The Merchant’s Daughter – Book Review
Y/A Historical Romance
An unthinkable danger. An unexpected choice.
Annabel, once the daughter of a wealthy merchant, Is trapped in indentured servitude to Lord Ranulf, a recluse who is rumoured to be both terrifying and beastly. Her circumstances are made even worse by the proximity of the Lord Ranulf’s bailiff – a revolting man who has made unwelcome advances on Annabel in the past. Believing that in a nunnery is the best way to escape escalation of the bailiff’s vile behaviour, and to preserve the faith that sustains her, Annabel is surprised to discover a sense of security and joy in her encounters with Lord Ranulf. As Annabel struggles to confront her feelings, she is involved in a situation that could place Ranulf in grave danger. Ranulf’s future, and possibly his heart, may rest in her hands and Annabel must decide whether to follow the plans she has cherished or the calling God has placed on her heart.
Anyone who reads this blog will probably know that I’m a big fan of fairytale retellings. Therefore you can imagine my delight when I learned that this book had been loosely based around the story of Beauty and the Beast… although a slightly more historical/Christian version, and even though I’m not religious myself, I still found this book pleasantly enjoyable.
The story begins when Annabel - denied of her dreams to join a convent, is forced to pay her family’s debts by becoming an indentured servant in the house of Lord Ranulf. A man, who rumour states, has a monstrous temper and a cruel heart to go with his scarred, wolfish face. Yet as Annabel soon learns, life at the Lord’s castle isn’t nearly as horrible as she feared.
After Lord Ranulf himself rescues her from the unwanted attentions of the repulsive, old Bailiff Tom, the two slowly get to know each other through evenings spent together reading the bible. It is here that Annabel learns that although on the outside Ranulf appears gruff and short-tempered, she finds that beneath his wild appearance he is really a noble gentleman, whose hard exterior hides a bruised and tender heart – as well as a very traumatic past. Yet after an event where Annabel is attacked and a man is found gravely injured, their new found relationship is put to the test when Ranulf’s fate – and his heart - are left in Annabel’s undecided hands...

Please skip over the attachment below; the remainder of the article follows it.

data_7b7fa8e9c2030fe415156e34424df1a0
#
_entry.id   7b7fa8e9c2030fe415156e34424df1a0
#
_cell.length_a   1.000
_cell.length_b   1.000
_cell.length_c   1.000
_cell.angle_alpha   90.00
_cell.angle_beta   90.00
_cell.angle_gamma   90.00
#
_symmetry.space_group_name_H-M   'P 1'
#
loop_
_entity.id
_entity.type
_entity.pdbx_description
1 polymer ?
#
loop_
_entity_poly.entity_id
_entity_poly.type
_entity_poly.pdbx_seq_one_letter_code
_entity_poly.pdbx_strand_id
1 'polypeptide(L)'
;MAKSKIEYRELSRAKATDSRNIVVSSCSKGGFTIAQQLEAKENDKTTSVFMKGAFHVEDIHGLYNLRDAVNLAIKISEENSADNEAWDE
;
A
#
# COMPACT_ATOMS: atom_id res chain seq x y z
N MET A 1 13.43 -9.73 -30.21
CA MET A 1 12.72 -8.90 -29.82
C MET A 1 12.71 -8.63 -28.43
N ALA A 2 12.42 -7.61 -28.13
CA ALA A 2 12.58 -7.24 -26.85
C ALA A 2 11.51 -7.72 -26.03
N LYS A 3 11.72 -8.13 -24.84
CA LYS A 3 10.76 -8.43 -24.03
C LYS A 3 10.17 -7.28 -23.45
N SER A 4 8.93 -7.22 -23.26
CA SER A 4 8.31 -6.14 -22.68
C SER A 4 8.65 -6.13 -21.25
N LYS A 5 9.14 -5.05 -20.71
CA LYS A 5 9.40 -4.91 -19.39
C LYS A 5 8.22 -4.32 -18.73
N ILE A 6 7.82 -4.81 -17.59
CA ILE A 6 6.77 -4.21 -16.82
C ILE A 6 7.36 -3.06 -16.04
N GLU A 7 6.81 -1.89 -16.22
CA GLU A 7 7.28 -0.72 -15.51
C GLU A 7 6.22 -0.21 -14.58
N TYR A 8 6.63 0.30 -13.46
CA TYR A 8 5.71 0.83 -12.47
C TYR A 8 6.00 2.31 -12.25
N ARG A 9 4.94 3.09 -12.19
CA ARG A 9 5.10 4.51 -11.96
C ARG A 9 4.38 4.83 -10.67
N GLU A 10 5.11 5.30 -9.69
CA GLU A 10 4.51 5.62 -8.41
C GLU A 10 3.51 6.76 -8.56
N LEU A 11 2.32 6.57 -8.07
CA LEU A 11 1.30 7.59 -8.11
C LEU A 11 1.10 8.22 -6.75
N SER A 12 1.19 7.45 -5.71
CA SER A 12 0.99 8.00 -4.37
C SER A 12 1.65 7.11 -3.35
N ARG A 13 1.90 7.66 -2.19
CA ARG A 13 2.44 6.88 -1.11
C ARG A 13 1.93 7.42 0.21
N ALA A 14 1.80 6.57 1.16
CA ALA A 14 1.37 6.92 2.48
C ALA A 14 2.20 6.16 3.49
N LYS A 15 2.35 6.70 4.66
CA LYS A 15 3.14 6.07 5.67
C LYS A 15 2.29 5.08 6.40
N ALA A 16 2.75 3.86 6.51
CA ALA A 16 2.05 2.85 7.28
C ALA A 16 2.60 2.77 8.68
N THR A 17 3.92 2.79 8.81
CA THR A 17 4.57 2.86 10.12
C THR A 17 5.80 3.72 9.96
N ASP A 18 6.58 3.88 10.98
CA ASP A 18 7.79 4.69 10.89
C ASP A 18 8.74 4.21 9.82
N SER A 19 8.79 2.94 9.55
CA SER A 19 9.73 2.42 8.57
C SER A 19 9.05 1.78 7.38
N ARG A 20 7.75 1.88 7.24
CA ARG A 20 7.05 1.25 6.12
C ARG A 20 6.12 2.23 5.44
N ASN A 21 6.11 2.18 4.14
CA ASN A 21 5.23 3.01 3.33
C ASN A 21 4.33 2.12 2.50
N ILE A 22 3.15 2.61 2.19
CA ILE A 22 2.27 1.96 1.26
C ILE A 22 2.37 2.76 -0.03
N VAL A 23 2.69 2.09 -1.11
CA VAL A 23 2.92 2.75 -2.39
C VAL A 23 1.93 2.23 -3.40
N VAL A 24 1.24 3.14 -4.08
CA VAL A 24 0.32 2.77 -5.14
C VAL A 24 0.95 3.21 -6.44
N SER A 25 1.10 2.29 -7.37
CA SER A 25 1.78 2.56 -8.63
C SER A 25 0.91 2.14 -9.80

I have to admit that I really did enjoy this book. It wasn’t absolutely amazing and honestly there were probably many flaws in it - but it still left me with that warm, satisfying feeling that comes with finishing a nice story. Also while I probably wouldn’t read again I’m really glad I picked it up.
Still, having said that I know from reading other reviews that the constant references to Christianity spoiled the story for some readers. Personally, they didn’t really bother me at all as I thought it all matched up to Annabel’s and Ranulf’s characters, both of whom are devotedly religious. During times of trouble and conflict I thought it was their nightly readings of the bible that gave the characters the advice and courage they needed for the story to progress – and also helped bring them closer together. I also think the religious aspects fitted in well with the medieval, historic setting of the 1300’s.
So overall I thought ‘the merchant’s daughter’ was a nice, average read that kept away the boredom of a Sunday afternoon. Also despite some of its overly religious tones, this is a good story with a sweet romance that I think other fairytale lovers would enjoy. I look forward to checking out Melanie Dickerson’s other works J